The primary objective of this, the 12th edition of the UK Housing Review (initially called the Housing Finance Review), remains simply
to draw together key current financial and related data about both public and private housing in the United Kingdom, and rapidly assemble them in
a coherent and accessible format.
To that end the Review draws on a wide range of Expenditure Plans and Departmental Reports, as well as statistical volumes, survey reports, and
other more occasional research reports. The Review also includes several tables constructed from databases that are not routinely published
The structure of the Review, and the sparse text, aim above all to provide a swift guide to that data.
Section 1: Contemporary issues is not included in the website version of the Review: but the four articles offering detailed analysis are available
in the printed version, which can be purchased from the CIH or CML.
The six chapters of Section 2: Commentary offer a brief introduction to, and discussion of, the key developments in policy, financial provision
and output, that are reflected in the tables and figures in the main Section 3: Compendium of tables. It also provides a reference to other publications
and data that provide further useful insights into current policy issues.
A longer perspective
Many of the tables in the Review provide data over a long time period. Wherever possible those tables start in 1970, providing data at five year
intervals for the years to 1990, and with annual data for more recent years. The precise range of the years covered varies slightly from table
to table, depending both on data availability, and the practicality of setting out data on a single screen. Even with its landscape format there
are limits to the number of years' data that the Review can fit on to a single page or screen.
Readers can consult earlier editions of the printed version of the Review for data for the individual years between 1981 and 1989 that are no longer
published in the current edition. However, readers should exercise care as in some cases data for those earlier years may have subsequently been
subject to revisions, primarily as a result of changes in definitions. A cross check of the data for those years still published in the current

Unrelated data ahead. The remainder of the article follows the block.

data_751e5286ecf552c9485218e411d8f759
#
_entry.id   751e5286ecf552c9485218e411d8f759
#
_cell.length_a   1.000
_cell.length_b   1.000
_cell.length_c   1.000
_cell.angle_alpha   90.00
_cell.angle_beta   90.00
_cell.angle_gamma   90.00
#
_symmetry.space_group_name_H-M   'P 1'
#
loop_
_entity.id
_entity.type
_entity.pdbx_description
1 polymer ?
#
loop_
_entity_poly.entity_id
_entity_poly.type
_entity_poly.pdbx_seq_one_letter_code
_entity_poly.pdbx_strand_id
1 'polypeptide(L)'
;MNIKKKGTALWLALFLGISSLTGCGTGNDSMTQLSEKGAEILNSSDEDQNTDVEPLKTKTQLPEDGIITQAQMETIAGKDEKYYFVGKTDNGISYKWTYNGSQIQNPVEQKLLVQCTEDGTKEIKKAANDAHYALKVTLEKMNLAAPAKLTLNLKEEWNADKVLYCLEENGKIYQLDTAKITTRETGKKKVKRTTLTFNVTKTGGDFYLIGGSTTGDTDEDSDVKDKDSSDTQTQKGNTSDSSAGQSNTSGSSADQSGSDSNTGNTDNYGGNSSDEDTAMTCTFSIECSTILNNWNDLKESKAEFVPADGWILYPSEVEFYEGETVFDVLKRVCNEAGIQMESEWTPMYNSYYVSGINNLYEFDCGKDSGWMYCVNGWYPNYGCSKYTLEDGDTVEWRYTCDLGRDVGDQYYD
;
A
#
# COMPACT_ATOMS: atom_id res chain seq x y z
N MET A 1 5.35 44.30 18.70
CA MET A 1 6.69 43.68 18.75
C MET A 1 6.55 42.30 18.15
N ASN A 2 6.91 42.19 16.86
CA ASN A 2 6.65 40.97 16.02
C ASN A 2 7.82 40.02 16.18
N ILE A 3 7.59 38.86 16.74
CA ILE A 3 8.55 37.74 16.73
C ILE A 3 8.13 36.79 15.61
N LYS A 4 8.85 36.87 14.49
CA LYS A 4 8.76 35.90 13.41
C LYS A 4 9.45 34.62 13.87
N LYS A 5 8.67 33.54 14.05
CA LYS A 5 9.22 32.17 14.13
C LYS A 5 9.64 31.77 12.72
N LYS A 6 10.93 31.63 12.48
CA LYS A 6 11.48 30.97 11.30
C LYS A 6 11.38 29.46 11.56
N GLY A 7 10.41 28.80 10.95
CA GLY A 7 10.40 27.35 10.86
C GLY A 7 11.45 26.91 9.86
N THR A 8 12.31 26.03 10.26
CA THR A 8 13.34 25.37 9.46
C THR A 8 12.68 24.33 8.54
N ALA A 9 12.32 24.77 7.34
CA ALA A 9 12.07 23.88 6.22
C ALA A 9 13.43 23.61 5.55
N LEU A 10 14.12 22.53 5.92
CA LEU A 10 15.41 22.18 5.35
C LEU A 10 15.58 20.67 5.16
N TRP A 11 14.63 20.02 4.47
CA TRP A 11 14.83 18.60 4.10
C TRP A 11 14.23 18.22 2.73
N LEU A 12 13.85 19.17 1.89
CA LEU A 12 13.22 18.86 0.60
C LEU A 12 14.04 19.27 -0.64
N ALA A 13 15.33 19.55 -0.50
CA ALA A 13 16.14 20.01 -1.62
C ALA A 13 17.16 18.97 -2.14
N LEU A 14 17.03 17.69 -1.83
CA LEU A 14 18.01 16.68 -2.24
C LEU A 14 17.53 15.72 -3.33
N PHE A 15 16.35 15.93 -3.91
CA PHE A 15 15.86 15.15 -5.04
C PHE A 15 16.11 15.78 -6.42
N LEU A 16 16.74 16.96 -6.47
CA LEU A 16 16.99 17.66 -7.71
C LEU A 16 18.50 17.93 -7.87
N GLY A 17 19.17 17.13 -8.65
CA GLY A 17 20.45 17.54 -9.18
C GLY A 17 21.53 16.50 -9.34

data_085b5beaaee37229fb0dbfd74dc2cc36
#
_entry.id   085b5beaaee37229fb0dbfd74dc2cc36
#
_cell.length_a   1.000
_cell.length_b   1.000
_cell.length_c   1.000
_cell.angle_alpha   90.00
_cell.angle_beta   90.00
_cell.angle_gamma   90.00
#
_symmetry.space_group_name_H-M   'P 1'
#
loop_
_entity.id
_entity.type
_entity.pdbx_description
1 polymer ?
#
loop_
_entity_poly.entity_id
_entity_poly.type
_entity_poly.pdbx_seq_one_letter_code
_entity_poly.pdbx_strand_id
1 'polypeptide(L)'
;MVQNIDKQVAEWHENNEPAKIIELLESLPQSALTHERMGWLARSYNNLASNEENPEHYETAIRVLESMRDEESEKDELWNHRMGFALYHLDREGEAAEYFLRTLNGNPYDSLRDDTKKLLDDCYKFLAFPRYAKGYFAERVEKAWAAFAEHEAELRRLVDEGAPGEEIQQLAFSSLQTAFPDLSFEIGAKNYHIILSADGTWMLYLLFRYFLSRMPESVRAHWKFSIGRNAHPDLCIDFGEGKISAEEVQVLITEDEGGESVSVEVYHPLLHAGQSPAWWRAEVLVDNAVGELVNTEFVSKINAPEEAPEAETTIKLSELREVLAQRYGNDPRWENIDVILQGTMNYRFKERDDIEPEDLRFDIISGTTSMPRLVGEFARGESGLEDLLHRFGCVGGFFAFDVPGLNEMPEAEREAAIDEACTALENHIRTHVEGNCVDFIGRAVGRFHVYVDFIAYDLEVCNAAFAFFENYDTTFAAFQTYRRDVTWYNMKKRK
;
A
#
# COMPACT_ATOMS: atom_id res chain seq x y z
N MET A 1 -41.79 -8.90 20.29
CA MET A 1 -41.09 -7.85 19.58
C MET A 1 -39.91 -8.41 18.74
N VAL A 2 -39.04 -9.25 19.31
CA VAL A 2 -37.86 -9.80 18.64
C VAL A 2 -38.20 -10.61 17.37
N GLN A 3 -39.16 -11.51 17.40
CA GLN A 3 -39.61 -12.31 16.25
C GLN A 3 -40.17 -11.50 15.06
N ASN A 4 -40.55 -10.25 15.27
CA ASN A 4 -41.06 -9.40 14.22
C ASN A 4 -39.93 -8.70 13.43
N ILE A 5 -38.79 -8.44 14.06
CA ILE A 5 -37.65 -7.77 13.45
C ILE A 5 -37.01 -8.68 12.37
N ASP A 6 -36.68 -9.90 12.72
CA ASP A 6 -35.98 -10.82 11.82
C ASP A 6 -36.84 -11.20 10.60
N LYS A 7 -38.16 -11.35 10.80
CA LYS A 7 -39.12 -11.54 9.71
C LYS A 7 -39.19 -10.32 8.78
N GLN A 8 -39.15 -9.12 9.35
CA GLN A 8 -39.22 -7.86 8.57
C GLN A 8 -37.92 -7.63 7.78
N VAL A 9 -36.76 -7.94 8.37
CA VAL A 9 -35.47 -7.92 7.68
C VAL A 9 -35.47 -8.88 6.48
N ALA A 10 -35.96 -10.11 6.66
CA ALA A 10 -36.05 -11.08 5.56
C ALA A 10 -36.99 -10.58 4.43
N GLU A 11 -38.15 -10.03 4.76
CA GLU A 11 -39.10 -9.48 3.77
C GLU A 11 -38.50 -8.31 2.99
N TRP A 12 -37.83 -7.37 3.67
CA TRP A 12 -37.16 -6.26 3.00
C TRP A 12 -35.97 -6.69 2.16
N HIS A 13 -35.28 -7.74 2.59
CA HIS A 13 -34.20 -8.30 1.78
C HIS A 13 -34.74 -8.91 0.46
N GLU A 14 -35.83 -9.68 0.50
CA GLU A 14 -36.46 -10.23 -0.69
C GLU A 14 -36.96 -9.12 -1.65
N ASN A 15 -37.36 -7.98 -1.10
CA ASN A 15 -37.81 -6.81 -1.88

edition of the Review will generally indicate whether or not this is an issue.
The Review contains several tables providing data for the regions of England. Many of those tables provide data for the long established 'standard
statistical regions'. Government statistics are, however, now being published primarily on the basis of 'government office regions'. This presents difficulties
in providing a consistent long run of regional data. In this period of transition, wherever possible current data for standard regions has been
sought, in order to provide a consistent data series. This has not always been possible. Equally, long back series of data for government office
regions are not generally available. In some cases, therefore, the Review includes recent data for government office regions, together with earlier
data for standard regions. This is clearly indicated in the tables concerned.
There has also been a recent change in the nomenclature of government office regions. The Eastern region is now known as the East of England,
and Yorkshire and Humberside is now known as Yorkshire and The Humber. In this year's Review the government office regions are generally shown
under their new names.However, the new names are not always used in our source documents or datasets, and we have followed the practice in the
latest editions of our sources, rather than impose a uniform usage.
The North West government office region now includes Merseyside, and on many cases separate figures for Merseyside are no longer available.
However, where Merseyside figures continue to be available these continue to be provided in the Review.
For some years the paper edition of the Review has been complemented by an interim update on the website of the Centre for Housing Policy at
the University of York.
This year, for the first time, the whole body of tables in the Review, together with the commentaries, are available on the University of York
website. The tables on the website will be revised in the spring of 2004, ahead of a wholesale updating later in the year.
Comments and suggestions
Finally, the editor would welcome any comments or suggestions on the current and future format and contents of the Review, and he can be contacted
by email, phone, fax or letter.